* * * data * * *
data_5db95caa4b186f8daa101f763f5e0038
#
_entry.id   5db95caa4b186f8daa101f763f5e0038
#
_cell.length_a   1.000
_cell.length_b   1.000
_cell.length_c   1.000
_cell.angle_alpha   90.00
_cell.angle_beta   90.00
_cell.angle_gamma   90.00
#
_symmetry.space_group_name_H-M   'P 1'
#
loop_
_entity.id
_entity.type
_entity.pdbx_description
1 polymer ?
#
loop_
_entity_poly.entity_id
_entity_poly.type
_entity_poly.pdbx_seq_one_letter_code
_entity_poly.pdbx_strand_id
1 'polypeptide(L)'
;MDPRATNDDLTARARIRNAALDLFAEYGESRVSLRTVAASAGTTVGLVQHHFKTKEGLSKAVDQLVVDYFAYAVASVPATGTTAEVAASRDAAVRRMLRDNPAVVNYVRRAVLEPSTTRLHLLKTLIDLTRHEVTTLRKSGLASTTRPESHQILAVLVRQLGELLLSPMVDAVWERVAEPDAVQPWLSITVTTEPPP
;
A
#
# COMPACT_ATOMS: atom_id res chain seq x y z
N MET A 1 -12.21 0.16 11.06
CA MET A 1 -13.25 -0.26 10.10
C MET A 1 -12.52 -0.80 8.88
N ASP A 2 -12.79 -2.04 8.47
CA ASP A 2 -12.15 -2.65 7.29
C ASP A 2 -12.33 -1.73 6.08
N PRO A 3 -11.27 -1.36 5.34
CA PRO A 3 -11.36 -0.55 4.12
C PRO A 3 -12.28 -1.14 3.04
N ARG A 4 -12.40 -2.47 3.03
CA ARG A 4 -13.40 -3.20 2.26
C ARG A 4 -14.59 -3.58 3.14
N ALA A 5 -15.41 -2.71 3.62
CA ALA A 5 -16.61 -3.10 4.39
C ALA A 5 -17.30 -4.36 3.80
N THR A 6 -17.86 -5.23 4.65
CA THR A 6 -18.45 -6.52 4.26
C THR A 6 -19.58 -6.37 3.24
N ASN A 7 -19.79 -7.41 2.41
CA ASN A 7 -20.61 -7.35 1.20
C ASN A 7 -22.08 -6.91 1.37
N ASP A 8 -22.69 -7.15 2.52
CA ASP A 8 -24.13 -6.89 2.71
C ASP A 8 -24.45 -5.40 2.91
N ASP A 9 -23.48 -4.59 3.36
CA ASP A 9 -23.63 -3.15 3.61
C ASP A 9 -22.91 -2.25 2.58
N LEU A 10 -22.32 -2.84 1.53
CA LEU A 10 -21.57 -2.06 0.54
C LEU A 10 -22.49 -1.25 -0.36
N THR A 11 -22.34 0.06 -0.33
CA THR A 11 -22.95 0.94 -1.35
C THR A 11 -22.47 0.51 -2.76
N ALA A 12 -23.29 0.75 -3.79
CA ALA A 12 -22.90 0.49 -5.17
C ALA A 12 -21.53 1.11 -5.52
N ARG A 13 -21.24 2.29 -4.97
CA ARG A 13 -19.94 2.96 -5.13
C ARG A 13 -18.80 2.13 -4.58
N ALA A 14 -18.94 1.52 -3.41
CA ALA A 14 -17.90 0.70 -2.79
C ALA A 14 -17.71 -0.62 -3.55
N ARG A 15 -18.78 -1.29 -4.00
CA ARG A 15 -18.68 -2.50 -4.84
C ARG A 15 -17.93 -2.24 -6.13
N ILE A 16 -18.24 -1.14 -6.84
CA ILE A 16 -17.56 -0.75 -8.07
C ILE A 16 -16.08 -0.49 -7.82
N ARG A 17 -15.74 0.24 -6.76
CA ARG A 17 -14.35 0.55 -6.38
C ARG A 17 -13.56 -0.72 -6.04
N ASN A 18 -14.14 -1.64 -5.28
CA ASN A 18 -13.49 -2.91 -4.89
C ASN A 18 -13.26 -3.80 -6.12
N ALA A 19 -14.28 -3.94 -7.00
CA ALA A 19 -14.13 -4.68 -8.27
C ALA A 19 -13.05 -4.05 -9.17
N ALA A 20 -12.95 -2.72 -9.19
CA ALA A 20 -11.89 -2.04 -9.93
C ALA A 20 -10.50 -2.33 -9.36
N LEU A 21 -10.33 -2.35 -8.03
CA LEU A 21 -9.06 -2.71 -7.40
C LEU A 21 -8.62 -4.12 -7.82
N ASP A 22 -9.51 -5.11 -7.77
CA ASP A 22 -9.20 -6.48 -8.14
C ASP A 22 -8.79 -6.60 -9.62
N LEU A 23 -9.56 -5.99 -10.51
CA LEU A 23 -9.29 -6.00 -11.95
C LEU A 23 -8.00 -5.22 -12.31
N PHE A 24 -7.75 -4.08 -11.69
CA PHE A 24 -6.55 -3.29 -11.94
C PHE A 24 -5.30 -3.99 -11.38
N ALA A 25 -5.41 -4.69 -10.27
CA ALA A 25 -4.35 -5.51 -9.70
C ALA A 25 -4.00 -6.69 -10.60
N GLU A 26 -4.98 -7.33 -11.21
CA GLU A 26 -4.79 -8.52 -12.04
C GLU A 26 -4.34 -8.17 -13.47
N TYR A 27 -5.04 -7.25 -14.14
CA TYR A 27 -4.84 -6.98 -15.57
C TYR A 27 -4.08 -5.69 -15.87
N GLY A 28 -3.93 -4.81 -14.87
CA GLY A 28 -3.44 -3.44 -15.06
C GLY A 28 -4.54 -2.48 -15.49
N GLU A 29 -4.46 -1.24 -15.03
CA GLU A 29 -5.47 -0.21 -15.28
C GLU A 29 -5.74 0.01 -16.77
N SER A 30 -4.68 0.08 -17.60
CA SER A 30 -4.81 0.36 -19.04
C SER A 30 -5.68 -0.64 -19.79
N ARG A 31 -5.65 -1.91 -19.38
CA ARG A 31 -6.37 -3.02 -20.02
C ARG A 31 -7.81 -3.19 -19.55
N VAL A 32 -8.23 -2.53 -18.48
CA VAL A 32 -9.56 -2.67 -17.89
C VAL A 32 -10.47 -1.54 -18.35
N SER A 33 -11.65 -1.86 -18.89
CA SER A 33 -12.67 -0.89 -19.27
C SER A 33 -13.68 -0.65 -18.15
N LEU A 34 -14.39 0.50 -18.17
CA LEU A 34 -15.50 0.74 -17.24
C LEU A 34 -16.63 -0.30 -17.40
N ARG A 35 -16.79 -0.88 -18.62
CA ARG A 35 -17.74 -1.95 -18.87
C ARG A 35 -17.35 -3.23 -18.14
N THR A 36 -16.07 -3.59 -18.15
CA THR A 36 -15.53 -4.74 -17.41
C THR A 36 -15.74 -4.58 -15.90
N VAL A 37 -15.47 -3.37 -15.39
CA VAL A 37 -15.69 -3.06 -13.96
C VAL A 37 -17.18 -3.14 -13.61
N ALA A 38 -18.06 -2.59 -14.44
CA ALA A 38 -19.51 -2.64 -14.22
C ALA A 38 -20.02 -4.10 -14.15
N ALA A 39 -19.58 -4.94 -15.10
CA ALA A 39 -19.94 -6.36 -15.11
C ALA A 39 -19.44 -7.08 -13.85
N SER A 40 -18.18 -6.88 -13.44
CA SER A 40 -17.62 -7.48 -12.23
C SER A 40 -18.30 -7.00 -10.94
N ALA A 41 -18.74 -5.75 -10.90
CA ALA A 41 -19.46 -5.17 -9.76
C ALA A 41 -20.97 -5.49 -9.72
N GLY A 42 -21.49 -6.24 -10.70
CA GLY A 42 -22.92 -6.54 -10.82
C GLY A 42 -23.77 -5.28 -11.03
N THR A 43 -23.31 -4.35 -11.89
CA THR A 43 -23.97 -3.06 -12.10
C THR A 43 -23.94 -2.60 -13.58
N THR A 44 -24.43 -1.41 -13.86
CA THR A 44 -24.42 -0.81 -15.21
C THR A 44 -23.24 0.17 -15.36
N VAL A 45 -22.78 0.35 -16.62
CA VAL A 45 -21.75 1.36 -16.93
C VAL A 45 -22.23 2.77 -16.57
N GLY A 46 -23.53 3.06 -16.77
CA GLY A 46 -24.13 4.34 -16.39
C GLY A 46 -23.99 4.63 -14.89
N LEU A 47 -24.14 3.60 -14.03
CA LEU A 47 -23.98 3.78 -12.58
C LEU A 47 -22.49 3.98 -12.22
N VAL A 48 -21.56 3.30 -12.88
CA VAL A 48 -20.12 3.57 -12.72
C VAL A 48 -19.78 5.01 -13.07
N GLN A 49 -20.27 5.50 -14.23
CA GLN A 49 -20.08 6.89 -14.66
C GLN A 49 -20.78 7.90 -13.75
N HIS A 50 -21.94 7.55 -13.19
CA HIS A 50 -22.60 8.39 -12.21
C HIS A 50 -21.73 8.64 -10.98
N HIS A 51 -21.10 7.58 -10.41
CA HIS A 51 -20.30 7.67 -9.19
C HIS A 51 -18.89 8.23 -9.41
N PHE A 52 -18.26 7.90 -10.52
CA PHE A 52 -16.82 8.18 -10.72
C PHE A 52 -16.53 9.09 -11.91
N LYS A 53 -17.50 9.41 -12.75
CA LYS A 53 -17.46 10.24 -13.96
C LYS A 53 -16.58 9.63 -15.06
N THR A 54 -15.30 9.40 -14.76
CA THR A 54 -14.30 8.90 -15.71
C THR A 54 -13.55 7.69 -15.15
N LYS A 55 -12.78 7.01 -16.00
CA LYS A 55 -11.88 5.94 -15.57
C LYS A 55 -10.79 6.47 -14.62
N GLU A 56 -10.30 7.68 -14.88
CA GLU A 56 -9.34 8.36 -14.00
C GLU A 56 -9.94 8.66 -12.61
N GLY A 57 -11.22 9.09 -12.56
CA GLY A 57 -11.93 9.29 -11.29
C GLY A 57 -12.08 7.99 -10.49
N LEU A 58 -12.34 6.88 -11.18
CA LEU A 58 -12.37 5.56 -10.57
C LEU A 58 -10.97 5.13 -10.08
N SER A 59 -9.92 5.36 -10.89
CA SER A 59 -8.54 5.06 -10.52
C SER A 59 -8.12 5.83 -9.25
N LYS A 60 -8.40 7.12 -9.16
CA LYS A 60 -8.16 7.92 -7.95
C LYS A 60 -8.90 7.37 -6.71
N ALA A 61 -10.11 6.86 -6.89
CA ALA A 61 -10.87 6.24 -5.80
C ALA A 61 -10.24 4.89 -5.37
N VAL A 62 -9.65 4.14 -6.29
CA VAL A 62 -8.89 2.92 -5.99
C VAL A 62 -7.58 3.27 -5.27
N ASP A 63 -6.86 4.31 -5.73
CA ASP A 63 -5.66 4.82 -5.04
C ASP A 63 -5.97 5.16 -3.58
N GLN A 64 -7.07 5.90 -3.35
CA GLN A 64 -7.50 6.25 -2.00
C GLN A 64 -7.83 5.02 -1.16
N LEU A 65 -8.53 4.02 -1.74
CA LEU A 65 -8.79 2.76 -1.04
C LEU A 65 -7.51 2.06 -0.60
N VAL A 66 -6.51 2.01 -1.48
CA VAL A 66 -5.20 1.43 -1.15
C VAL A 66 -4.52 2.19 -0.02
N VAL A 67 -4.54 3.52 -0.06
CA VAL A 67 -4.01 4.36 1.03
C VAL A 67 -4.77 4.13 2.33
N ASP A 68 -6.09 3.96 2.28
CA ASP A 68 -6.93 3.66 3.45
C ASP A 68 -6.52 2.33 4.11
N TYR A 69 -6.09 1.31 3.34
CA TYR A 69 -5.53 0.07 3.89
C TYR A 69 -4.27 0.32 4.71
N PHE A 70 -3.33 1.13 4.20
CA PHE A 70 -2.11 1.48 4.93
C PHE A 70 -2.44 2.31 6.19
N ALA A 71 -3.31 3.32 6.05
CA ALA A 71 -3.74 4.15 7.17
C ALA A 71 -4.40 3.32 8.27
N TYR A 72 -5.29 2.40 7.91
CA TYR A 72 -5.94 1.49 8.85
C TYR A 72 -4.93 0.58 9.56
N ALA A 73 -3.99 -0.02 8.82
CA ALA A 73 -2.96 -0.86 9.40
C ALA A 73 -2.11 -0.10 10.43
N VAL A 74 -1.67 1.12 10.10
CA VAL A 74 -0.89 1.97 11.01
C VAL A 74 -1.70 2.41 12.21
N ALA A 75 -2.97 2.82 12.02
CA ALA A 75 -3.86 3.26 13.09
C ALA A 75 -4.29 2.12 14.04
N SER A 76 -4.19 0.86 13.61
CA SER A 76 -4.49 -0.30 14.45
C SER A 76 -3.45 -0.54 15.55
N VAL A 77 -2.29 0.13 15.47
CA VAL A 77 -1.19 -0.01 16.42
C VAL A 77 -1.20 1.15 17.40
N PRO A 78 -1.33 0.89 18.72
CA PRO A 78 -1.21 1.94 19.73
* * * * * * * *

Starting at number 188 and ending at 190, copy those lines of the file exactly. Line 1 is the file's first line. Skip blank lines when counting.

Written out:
CA LYS A 53 -17.46 10.24 -13.96
C LYS A 53 -16.58 9.63 -15.06
N THR A 54 -15.30 9.40 -14.76